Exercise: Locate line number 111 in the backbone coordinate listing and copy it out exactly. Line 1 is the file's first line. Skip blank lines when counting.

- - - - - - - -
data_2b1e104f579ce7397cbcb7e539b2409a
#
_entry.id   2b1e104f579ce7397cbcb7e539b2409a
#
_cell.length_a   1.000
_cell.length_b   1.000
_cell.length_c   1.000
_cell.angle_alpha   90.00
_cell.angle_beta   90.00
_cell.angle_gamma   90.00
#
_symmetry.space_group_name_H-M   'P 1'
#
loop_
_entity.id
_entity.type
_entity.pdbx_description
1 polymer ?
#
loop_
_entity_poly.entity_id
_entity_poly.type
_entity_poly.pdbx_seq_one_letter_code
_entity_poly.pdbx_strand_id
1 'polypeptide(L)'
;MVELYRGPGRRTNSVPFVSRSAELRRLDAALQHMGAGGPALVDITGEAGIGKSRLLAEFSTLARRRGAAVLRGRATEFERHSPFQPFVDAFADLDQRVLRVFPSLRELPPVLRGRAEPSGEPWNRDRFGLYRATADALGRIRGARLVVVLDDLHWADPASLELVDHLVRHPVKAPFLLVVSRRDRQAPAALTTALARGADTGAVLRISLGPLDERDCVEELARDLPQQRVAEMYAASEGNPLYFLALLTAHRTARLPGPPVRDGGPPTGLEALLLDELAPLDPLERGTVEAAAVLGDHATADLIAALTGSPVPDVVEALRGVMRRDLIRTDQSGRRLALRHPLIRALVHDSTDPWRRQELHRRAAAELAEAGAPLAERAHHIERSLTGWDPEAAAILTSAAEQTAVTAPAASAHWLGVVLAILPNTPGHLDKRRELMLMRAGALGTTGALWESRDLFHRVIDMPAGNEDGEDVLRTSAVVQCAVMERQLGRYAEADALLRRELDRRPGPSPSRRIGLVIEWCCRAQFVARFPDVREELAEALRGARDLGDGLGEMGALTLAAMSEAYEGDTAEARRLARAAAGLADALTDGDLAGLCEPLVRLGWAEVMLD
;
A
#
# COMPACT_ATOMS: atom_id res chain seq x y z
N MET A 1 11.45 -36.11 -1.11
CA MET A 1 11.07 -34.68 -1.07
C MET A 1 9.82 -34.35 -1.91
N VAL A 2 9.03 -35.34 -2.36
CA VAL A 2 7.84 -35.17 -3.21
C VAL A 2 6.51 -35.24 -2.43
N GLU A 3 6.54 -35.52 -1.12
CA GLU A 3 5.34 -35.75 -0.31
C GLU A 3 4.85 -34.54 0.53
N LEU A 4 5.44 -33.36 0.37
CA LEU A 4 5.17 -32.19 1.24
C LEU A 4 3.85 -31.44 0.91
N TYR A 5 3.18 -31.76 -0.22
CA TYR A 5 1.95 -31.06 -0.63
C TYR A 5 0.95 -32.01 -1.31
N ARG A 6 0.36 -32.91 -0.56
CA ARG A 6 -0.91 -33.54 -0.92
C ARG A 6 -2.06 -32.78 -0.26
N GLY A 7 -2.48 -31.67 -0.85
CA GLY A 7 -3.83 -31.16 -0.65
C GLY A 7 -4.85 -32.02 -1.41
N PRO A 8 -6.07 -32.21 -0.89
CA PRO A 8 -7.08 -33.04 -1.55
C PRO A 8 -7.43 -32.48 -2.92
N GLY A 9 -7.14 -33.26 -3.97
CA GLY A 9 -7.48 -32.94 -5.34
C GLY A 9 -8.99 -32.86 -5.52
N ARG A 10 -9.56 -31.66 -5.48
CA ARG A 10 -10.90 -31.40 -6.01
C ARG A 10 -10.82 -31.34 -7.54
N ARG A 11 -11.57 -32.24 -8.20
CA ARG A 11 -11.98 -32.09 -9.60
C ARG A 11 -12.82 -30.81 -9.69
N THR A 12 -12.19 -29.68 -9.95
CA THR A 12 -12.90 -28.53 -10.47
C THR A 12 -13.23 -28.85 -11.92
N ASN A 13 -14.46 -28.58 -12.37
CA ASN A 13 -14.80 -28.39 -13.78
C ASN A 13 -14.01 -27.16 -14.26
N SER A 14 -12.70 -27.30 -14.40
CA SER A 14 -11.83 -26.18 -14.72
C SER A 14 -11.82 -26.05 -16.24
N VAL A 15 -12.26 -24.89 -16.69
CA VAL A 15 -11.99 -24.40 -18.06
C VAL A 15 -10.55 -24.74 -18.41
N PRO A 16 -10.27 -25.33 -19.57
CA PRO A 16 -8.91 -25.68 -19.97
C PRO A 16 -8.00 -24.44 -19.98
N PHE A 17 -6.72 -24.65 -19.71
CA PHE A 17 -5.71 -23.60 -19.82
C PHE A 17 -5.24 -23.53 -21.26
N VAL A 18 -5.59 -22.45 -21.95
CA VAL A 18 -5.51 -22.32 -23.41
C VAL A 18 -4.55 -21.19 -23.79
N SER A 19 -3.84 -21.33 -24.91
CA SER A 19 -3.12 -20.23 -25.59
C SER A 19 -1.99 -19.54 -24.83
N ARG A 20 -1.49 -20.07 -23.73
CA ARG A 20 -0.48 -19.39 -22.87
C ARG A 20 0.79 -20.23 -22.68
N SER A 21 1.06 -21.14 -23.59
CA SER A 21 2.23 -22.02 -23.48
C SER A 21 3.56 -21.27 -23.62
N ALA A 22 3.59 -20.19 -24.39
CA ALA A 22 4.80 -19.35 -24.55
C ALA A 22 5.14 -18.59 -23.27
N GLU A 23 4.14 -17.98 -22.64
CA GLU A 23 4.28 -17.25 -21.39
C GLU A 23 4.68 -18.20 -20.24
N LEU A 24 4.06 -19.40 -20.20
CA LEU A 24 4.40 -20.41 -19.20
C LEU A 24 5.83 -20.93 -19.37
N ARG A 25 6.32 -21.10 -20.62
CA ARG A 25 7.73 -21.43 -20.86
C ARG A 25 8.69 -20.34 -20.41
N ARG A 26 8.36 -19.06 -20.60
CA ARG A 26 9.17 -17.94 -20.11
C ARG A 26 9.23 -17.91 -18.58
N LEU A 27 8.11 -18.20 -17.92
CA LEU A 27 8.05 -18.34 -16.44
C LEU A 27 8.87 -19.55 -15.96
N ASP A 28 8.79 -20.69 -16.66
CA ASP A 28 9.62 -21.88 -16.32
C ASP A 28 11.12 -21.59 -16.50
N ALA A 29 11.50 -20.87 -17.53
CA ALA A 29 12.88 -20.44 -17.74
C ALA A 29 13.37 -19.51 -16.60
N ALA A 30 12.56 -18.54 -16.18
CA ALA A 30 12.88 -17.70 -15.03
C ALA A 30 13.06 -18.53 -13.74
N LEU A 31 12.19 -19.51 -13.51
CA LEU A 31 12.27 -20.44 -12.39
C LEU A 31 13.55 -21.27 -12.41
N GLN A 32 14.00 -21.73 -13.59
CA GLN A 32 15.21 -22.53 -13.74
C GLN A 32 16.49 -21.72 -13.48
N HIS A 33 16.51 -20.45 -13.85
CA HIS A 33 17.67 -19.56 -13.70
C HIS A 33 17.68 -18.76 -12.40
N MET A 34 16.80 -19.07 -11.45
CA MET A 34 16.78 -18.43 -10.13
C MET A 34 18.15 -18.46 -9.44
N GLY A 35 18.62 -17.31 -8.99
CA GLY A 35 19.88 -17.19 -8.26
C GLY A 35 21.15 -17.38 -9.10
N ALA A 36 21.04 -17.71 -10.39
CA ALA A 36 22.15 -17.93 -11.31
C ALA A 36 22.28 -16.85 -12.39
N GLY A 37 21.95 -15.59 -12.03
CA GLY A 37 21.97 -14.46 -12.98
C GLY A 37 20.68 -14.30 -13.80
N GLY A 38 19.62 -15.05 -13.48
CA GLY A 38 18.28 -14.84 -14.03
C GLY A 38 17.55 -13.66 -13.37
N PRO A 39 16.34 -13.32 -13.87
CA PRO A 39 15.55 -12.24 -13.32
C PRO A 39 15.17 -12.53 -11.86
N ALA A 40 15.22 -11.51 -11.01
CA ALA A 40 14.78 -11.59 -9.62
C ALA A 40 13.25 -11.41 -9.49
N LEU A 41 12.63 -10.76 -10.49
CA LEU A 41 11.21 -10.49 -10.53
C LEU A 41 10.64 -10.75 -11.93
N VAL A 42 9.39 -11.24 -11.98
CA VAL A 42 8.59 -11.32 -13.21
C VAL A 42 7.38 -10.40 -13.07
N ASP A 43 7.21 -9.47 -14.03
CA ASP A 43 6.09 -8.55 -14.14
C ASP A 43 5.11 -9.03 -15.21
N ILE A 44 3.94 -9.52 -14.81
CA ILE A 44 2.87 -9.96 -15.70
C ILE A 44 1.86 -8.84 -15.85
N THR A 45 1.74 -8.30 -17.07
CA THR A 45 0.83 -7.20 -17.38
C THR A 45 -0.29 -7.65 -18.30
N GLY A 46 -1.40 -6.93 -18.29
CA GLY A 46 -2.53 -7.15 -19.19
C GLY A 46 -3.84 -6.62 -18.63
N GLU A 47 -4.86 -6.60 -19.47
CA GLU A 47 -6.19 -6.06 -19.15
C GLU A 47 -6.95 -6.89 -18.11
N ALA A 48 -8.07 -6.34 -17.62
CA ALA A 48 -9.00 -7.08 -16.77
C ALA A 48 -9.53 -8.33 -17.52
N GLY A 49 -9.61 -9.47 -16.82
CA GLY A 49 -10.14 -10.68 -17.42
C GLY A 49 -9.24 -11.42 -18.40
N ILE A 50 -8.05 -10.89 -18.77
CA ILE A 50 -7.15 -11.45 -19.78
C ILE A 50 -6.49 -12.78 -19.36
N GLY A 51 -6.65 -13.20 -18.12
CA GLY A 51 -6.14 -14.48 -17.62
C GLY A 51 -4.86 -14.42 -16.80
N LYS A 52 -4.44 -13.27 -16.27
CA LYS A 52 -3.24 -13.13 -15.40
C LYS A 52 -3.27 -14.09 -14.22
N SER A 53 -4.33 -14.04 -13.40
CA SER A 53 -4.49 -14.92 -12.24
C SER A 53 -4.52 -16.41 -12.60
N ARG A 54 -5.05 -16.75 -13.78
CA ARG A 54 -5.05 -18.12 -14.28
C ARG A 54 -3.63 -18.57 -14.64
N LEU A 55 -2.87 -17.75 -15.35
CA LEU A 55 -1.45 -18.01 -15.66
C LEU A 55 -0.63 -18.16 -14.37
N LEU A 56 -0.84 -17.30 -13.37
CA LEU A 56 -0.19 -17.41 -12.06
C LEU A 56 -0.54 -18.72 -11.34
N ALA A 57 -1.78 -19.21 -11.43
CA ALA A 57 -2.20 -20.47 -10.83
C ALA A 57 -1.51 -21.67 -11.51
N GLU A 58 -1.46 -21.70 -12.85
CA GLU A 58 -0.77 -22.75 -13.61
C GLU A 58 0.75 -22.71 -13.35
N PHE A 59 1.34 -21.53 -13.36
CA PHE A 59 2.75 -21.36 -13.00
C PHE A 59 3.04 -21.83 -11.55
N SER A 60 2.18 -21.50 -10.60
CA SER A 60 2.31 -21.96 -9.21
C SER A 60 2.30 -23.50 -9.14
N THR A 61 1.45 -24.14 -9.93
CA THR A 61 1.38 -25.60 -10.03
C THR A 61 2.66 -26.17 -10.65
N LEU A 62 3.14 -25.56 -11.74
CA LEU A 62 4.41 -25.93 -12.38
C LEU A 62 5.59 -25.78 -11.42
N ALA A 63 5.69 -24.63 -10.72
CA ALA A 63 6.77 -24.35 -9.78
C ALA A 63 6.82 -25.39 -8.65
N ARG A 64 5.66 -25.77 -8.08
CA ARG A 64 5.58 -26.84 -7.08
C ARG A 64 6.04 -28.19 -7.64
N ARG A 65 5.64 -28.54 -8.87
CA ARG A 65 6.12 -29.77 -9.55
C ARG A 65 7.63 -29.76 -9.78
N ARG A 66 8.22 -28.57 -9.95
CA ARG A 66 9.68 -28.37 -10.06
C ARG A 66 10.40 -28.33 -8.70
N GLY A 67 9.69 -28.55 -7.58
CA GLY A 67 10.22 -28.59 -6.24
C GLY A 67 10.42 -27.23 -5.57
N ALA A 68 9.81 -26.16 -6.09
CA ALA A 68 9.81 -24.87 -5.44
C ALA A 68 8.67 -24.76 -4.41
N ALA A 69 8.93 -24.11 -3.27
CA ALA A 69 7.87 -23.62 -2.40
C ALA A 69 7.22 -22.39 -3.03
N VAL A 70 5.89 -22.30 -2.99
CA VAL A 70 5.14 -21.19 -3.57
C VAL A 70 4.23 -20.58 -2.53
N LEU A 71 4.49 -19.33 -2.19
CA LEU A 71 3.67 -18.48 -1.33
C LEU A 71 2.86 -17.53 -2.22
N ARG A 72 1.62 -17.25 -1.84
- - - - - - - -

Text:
C LEU A 27 8.87 -19.55 -15.96